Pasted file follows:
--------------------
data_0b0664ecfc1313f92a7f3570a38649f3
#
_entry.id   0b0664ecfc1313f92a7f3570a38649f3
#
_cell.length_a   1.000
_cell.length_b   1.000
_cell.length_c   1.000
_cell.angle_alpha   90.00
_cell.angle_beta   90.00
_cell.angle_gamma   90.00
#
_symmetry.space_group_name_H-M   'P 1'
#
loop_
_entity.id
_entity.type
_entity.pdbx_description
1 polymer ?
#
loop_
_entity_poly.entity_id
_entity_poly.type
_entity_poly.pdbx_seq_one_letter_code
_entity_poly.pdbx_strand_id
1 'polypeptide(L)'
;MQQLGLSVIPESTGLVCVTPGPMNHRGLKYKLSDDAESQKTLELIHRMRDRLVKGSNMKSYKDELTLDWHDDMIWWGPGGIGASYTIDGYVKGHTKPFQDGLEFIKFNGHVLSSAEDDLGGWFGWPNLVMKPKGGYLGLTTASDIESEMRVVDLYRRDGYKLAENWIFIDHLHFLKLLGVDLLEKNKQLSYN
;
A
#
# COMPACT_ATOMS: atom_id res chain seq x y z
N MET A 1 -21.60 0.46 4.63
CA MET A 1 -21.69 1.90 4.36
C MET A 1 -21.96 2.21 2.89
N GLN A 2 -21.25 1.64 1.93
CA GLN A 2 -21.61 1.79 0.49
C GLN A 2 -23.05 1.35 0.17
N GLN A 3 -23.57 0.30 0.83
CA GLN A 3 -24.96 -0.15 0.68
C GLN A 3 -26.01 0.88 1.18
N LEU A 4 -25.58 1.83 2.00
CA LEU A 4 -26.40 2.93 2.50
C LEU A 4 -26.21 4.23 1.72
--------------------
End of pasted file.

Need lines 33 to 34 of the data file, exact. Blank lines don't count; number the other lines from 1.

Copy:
C MET A 1 -21.96 2.21 2.89
N GLN A 2 -21.25 1.64 1.93